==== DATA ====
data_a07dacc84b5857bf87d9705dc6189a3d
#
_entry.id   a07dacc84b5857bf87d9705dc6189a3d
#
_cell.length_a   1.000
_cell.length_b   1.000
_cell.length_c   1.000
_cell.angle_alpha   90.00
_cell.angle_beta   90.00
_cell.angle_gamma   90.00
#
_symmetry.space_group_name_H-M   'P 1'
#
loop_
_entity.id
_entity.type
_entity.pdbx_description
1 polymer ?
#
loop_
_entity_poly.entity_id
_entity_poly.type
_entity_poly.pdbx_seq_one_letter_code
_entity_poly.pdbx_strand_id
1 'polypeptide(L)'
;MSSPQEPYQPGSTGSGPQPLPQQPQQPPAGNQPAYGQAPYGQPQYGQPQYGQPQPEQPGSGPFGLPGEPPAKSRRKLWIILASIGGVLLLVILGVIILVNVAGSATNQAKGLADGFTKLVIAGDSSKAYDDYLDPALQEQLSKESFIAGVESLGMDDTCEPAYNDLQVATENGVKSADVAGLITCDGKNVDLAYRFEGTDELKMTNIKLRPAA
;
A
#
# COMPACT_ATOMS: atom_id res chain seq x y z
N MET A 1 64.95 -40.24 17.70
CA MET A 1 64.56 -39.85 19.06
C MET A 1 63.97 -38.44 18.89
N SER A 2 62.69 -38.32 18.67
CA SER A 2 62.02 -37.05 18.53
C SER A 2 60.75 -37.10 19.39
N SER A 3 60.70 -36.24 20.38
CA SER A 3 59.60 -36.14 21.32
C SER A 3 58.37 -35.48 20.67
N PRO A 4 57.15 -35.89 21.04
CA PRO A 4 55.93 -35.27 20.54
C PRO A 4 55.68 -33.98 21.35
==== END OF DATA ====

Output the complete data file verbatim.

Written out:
data_a07dacc84b5857bf87d9705dc6189a3d
#
_entry.id   a07dacc84b5857bf87d9705dc6189a3d
#
_cell.length_a   1.000
_cell.length_b   1.000
_cell.length_c   1.000
_cell.angle_alpha   90.00
_cell.angle_beta   90.00
_cell.angle_gamma   90.00
#
_symmetry.space_group_name_H-M   'P 1'
#
loop_
_entity.id
_entity.type
_entity.pdbx_description
1 polymer ?
#
loop_
_entity_poly.entity_id
_entity_poly.type
_entity_poly.pdbx_seq_one_letter_code
_entity_poly.pdbx_strand_id
1 'polypeptide(L)'
;MSSPQEPYQPGSTGSGPQPLPQQPQQPPAGNQPAYGQAPYGQPQYGQPQYGQPQPEQPGSGPFGLPGEPPAKSRRKLWIILASIGGVLLLVILGVIILVNVAGSATNQAKGLADGFTKLVIAGDSSKAYDDYLDPALQEQLSKESFIAGVESLGMDDTCEPAYNDLQVATENGVKSADVAGLITCDGKNVDLAYRFEGTDELKMTNIKLRPAA
;
A
#
# COMPACT_ATOMS: atom_id res chain seq x y z
N MET A 1 64.95 -40.24 17.70
CA MET A 1 64.56 -39.85 19.06
C MET A 1 63.97 -38.44 18.89
N SER A 2 62.69 -38.32 18.67
CA SER A 2 62.02 -37.05 18.53
C SER A 2 60.75 -37.10 19.39
N SER A 3 60.70 -36.24 20.38
CA SER A 3 59.60 -36.14 21.32
C SER A 3 58.37 -35.48 20.67
N PRO A 4 57.15 -35.89 21.04
CA PRO A 4 55.93 -35.27 20.54
C PRO A 4 55.68 -33.98 21.35